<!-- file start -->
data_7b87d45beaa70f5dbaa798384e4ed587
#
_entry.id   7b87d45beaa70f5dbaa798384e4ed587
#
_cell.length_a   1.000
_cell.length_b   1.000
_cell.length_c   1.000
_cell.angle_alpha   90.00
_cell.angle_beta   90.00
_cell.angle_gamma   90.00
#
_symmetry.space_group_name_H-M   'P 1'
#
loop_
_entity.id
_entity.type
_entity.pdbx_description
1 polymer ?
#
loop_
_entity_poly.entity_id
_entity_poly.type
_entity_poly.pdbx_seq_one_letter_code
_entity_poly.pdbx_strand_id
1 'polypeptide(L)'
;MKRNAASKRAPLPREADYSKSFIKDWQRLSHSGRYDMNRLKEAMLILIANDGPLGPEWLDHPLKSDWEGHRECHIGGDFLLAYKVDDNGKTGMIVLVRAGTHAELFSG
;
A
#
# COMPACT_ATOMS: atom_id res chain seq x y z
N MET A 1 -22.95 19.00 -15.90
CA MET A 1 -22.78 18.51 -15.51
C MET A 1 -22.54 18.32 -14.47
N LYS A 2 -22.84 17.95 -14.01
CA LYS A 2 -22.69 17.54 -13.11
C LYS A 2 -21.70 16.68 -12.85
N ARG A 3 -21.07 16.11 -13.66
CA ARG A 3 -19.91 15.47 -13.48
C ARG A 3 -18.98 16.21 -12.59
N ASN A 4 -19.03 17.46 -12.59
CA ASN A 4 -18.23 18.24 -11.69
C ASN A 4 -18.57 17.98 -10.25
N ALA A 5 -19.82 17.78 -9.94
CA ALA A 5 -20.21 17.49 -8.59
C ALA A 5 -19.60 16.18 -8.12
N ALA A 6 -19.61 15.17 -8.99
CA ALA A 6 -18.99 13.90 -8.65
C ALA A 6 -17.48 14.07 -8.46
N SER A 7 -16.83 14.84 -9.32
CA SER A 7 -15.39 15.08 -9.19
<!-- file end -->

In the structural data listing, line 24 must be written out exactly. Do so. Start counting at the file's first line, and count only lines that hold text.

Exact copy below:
_entity_poly.pdbx_strand_id